I have spent most of the last week coughing and sneezing (and I am talking earth-shattering sneezes), devoid of energy. Luckily I had a good book to hand and I really didn’t realise how good a book until I started getting into it.
“Depletion and Abundance:
Life on the New Home Front” by Sharon Astyk is certainly well worth a read.
Published in 2008, at the start of the financial crisis, it is still very valid
to the current situation and I wish I had read it sooner.
Sharon Astyk is an American
living with her young family on a 27 acre farm in rural upstate New York, but
she has written a remarkable book which is very ‘British’ and really very
applicable to changes needed in the UK. Clearly studying Shakespeare and
British literature at University have made an impression on her writing. More
than that though, she brings a warm-hearted woman’s perspective to difficult
subjects. She has looked at the everyday individual issues but through an
open-minded and educated view of the World.
I found lots of
similarities with Sharon - she drinks Earl Grey for breakfast for a start. We
share views on how our history of pulling together for the war effort during
WWII can show us a way for the future, through the ‘Dig for Victory’ campaigns.
I would go further and say that rationing could also play an important role in
stabilising food prices, making food more accessible for the poor and reducing
the risk of rioting and political unrest, but more on that in another blog.
Sharon has plenty of
solutions, inspiring ideas and examples to help individuals make changes to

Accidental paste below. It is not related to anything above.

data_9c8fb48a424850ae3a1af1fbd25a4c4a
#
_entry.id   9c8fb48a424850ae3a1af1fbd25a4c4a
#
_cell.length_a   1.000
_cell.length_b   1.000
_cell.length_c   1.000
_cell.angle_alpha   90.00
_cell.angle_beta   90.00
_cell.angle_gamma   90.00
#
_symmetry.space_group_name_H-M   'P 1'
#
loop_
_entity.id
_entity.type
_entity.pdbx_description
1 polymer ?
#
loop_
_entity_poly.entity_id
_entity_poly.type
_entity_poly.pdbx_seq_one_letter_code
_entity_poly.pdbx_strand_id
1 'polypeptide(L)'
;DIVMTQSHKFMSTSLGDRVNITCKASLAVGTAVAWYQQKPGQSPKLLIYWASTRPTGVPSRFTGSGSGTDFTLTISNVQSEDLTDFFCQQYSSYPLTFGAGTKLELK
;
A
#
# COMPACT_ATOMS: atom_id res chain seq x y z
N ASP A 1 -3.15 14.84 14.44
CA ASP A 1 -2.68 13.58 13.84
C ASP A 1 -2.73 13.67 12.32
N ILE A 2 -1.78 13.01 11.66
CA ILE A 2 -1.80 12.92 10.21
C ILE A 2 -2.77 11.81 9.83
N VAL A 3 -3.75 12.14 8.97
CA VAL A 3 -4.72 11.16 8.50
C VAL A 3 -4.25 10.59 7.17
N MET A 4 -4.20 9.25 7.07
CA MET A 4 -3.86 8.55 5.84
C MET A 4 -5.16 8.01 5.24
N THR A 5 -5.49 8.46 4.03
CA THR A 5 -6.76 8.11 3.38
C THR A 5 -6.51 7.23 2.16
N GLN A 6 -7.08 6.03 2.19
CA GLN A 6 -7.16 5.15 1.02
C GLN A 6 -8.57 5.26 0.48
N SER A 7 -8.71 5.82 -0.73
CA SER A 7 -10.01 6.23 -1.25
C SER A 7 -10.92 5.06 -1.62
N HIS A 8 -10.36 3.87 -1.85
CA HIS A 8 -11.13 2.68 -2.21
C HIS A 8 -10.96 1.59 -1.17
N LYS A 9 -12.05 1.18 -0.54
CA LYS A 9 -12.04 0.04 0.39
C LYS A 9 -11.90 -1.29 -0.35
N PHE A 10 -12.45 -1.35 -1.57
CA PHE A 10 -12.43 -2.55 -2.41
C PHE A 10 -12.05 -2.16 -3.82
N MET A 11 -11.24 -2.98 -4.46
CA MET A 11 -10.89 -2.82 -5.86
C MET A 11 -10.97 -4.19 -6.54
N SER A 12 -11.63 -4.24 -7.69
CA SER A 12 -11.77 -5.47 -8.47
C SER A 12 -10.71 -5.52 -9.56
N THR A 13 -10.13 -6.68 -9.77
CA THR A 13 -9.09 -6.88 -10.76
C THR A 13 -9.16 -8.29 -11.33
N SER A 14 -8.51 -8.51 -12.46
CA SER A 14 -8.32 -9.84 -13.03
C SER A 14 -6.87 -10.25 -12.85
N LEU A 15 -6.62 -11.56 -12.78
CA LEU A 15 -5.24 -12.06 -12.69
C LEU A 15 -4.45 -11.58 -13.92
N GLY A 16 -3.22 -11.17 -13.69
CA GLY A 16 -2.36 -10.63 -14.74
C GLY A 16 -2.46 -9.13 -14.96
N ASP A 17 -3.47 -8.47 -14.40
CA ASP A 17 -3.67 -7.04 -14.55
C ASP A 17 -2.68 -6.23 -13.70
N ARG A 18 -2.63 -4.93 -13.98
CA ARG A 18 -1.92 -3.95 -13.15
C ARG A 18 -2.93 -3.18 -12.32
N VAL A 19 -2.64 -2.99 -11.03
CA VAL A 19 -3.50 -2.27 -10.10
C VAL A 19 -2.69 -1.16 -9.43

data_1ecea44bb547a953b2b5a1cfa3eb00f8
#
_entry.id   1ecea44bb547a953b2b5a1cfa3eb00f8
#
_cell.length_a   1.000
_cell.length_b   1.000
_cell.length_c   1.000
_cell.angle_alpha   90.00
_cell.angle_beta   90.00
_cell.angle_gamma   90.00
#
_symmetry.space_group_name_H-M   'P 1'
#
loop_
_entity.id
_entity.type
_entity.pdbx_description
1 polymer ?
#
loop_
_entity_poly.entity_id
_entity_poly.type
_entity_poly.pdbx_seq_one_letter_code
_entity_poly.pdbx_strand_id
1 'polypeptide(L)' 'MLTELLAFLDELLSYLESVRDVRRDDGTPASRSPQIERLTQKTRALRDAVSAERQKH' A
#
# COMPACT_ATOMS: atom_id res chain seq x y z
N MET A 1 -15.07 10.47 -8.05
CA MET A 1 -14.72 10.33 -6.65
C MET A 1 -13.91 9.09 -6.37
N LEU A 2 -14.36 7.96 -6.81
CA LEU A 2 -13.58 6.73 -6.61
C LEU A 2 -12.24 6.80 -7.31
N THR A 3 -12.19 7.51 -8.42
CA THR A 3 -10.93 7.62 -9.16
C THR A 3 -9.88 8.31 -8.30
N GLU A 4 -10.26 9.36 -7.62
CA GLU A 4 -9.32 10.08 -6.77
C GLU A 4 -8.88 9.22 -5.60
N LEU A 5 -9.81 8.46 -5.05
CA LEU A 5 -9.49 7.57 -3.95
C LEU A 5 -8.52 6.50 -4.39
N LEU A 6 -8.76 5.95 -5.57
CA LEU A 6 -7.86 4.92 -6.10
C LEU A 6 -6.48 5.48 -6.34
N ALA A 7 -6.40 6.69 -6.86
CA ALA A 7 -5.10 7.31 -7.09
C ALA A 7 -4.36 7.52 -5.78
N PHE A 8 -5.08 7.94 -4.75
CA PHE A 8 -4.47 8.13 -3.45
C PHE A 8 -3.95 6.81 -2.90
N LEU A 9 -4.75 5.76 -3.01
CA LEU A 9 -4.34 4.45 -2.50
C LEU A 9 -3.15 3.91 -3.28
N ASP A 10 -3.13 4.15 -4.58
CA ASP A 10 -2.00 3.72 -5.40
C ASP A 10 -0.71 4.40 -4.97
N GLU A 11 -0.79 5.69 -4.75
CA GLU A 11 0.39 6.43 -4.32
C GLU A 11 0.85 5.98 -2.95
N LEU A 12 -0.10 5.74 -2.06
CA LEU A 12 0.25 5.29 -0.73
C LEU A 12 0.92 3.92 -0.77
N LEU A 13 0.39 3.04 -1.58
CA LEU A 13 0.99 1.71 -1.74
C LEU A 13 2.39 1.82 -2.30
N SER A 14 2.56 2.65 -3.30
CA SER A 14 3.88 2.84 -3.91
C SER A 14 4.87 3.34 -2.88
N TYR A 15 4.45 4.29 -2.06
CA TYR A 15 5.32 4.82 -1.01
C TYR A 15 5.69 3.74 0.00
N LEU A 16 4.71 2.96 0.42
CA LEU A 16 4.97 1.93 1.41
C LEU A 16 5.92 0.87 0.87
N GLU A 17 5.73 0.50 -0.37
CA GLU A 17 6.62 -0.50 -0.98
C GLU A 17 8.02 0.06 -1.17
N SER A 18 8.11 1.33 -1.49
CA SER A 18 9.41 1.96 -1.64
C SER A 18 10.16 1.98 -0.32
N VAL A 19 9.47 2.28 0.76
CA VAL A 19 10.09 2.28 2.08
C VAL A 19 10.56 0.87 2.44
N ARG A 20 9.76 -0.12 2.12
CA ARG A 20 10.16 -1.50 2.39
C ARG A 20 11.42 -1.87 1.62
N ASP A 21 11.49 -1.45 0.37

reduce their environmental footprint. She is writing from her own experience
having made some significant changes to how her own family lives, and I think
this makes her book all the more powerful because she is walking the walk. It
certainly isn’t an easy walk and there are some tough choices that she has
faced, but the outcome seems to be an enjoyable and more sustainable lifestyle.
Anyway this book has
inspired me to make a few comparisons and see where that may lead me with
changes to my lifestyle. For a start Sharon’s target was to reduce her family’s
energy consumption by 90% compared to an average American family, so it would
be good to compare that to a British family. Also it isn’t that easy to get a
home with 27 acres in the UK, and backyards are the size of a handkerchief and
still shrinking! Let’s see how this compares and if there is still hope to get
part way to self-sufficiency. Homes are also a lot smaller too and no longer
have basements or cellars, so food storage is going to be a big issue –
especially the 2 years of supplies that Sharon talks about, which is no problem
in her 3,000ft2 (280m2) farmhouse.
See how the figures stack
up for us Brits in the next blog.